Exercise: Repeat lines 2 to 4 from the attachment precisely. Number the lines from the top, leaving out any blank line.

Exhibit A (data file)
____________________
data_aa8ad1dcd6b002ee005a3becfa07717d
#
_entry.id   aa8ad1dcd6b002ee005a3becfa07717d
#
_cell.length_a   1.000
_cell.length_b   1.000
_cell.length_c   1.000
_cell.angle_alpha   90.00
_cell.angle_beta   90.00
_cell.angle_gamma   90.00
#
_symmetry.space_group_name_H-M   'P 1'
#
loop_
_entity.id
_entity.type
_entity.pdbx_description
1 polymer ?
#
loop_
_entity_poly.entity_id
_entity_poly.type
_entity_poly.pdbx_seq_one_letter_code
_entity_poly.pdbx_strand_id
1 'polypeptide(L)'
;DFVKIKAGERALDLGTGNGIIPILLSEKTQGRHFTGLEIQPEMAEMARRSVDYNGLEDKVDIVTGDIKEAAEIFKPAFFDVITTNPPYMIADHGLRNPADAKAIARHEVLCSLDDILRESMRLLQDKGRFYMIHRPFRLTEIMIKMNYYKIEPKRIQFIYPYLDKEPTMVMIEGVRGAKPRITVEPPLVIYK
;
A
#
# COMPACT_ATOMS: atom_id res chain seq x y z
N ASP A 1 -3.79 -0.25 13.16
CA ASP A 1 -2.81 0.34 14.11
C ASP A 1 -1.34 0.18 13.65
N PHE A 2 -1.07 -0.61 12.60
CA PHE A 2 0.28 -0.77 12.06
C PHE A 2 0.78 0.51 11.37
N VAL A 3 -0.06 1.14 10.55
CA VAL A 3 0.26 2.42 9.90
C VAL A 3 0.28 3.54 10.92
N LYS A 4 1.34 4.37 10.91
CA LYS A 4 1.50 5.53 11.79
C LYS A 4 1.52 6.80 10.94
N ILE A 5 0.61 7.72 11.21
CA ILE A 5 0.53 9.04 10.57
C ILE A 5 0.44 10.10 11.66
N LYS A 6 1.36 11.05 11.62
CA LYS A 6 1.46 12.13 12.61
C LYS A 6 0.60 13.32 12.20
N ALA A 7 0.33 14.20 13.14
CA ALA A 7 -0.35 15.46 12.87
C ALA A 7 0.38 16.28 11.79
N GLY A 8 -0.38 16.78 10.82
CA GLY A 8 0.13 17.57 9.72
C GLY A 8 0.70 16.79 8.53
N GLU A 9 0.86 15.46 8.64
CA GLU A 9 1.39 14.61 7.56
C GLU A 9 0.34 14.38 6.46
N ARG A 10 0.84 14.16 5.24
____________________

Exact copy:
#
_entry.id   aa8ad1dcd6b002ee005a3becfa07717d
#